“We need to see the kind of skills and abilities that they have already developed prior to entering the course, as it really helps us to be able to decide whether that applicant is ready for the course or whether, alternatively, they are applying for the right course.”
- Donna Ives, Course Leader, Fashion Design at UCA Rochester
6. Preparing for audition — the performer’s portfolio
If you’ve applied to a performing arts course, you may have prepared a ‘classical’ or a ‘modern’ piece for your audition. Perform the text you feel most comfortable with — it could be something you’ve written yourself, or some students choose text from a film.
Make sure you know the text thoroughly, the play or film it comes from and the author. You may be asked to perform it in at least one different style so you need to be secure with the text, and feel comfortable playing around with it. You should also be ready to discuss the character, who says it and where it’s situated in the play or film.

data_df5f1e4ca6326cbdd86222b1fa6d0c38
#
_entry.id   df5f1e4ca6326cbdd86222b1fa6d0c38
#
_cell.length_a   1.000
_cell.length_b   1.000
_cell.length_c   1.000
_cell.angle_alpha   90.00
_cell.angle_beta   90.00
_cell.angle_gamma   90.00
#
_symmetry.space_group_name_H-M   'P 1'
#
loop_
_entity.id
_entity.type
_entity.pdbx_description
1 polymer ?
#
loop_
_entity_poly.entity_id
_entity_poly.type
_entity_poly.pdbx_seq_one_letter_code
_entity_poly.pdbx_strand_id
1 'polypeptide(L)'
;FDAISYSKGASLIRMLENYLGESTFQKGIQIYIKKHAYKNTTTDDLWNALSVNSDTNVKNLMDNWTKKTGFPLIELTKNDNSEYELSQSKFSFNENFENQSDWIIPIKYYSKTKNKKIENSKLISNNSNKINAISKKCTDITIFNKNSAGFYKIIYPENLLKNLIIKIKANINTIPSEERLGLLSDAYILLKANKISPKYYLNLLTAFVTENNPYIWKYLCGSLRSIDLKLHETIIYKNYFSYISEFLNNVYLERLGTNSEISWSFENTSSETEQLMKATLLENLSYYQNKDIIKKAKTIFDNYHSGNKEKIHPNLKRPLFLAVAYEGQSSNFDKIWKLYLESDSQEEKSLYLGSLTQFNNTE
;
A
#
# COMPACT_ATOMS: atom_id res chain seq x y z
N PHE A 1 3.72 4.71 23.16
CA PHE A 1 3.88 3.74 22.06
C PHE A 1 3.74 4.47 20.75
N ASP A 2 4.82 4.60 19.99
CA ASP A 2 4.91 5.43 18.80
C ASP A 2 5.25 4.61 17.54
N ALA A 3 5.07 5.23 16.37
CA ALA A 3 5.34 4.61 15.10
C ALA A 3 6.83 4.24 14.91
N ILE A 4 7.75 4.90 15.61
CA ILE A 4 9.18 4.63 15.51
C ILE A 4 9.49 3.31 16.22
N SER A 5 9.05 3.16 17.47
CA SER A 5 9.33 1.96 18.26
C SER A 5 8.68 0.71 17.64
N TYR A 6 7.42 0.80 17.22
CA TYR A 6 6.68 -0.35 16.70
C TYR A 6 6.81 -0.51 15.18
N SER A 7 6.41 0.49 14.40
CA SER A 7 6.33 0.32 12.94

“What we’re looking for is something which excites you, to see you as you really are — your original approach, you as you, not you doing an imitation of how somebody else might do it, but being true to yourself. We want you to give us a sense of why you think acting is an important job, why you think theatre or film or television or any form of the arts or entertainment industry is important to the world. We want to find out what you think.”
- Deborah Paige, Lecturer in Acting & Performance at UCA Farnham
If you would like more advice on how to build a portfolio, have a look at our website, which includes examples of work, videos from academics and the opportunity to book yourself onto activity days that can help you make that first step into building the portfolio that best represents you.